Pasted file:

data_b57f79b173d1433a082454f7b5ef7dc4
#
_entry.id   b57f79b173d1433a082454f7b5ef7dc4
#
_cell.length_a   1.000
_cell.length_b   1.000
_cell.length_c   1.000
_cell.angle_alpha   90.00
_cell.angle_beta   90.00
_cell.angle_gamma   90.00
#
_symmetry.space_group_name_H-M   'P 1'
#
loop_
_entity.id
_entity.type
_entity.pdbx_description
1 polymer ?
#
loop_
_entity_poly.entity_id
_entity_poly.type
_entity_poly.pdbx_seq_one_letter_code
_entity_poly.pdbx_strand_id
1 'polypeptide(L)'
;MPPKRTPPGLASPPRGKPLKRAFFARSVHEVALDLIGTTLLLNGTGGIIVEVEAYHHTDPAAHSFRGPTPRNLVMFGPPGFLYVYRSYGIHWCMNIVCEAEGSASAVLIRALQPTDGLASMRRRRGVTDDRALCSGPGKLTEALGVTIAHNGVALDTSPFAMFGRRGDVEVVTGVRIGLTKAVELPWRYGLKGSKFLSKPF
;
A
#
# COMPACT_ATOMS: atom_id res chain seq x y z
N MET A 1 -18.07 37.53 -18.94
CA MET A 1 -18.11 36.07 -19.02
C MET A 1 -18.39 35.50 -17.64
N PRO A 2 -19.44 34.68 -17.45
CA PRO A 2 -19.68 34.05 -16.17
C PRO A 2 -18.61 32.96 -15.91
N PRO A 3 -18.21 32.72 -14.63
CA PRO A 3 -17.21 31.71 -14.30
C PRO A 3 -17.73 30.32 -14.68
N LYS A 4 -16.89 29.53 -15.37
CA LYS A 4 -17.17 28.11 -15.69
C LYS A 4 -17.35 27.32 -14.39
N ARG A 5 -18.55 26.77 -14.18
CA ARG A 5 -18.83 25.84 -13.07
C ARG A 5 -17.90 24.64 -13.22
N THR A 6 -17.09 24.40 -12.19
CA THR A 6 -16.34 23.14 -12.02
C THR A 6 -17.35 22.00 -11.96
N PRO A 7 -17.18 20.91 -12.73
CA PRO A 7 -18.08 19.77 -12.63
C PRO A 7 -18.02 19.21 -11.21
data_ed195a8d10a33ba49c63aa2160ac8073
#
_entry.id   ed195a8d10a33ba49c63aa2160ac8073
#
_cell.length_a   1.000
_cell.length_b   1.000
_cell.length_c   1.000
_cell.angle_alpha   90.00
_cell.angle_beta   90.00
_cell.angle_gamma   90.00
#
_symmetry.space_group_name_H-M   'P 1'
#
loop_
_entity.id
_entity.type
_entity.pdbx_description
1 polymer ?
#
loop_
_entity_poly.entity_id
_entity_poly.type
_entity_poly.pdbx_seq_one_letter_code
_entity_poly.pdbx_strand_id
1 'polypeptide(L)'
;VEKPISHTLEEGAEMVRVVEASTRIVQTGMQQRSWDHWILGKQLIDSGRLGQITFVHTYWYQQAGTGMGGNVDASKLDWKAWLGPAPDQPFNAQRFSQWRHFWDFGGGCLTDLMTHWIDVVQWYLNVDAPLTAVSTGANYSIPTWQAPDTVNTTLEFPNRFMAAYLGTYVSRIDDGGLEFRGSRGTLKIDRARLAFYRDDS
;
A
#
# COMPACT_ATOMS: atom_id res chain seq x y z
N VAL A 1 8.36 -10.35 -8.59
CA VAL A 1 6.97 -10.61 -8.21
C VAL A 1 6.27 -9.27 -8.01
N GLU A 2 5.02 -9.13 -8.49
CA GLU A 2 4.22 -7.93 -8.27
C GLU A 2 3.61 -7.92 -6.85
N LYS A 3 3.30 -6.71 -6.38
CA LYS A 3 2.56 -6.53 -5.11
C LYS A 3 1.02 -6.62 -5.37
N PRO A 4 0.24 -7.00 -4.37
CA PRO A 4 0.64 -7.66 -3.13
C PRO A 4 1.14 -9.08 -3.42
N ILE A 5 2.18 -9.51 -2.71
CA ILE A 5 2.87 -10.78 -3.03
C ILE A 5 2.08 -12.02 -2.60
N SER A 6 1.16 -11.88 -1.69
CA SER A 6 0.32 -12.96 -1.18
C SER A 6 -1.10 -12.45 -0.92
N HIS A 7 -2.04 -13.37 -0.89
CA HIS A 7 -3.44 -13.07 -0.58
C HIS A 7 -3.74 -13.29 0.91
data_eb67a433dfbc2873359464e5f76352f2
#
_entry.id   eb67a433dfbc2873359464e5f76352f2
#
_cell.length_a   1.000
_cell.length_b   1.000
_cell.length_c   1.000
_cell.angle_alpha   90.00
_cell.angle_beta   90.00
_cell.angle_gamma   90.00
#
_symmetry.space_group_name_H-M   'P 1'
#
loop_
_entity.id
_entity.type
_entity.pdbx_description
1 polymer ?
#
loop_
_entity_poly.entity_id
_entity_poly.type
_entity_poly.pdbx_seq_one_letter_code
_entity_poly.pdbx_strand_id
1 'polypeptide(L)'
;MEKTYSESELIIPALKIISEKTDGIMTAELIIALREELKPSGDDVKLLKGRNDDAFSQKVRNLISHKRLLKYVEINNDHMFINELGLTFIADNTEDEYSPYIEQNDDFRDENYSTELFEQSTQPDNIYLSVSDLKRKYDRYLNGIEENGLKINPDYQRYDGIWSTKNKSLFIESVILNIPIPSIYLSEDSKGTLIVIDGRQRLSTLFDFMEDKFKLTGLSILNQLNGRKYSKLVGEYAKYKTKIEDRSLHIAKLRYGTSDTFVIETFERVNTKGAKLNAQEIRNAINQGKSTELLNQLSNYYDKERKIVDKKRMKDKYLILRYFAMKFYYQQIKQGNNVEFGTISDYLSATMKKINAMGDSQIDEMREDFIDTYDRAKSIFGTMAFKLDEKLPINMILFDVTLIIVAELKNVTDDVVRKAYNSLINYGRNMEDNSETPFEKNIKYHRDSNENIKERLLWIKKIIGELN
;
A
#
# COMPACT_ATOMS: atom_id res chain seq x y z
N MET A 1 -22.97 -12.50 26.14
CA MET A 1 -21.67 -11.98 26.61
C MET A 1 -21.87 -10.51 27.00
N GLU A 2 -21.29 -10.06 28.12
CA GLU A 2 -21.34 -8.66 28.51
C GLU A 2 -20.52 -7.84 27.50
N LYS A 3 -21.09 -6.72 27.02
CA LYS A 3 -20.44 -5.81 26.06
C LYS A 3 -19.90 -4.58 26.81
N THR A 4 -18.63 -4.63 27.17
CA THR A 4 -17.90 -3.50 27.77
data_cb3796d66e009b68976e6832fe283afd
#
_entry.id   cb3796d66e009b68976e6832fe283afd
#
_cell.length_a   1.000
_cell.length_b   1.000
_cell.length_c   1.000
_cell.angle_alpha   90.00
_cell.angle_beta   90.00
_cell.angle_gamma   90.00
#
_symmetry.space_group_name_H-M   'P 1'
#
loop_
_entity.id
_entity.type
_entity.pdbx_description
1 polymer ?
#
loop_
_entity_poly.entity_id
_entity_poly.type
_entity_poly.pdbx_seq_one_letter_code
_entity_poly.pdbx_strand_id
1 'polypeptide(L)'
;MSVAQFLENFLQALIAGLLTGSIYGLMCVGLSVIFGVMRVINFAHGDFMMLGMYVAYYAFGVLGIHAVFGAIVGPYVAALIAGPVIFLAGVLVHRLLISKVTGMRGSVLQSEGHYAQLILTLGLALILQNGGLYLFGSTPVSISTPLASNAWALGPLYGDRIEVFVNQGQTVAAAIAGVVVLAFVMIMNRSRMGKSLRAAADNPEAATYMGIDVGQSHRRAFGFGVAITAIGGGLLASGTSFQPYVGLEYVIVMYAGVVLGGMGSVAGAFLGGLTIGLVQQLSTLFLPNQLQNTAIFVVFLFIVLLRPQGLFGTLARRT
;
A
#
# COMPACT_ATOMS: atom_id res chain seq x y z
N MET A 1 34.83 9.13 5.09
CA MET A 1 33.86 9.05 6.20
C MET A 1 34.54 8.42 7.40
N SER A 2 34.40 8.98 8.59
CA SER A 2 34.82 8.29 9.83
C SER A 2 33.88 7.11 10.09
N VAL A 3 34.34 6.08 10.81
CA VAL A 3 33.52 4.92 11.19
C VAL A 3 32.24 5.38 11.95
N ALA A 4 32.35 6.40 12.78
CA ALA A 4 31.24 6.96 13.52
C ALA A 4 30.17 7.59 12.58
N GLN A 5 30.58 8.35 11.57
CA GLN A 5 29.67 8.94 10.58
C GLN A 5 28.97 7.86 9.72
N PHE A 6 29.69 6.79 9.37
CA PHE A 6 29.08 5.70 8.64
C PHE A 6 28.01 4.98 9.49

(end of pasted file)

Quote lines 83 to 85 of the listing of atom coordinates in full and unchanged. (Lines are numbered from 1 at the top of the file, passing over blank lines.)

CA VAL A 1 6.97 -10.61 -8.21
C VAL A 1 6.27 -9.27 -8.01
N GLU A 2 5.02 -9.13 -8.49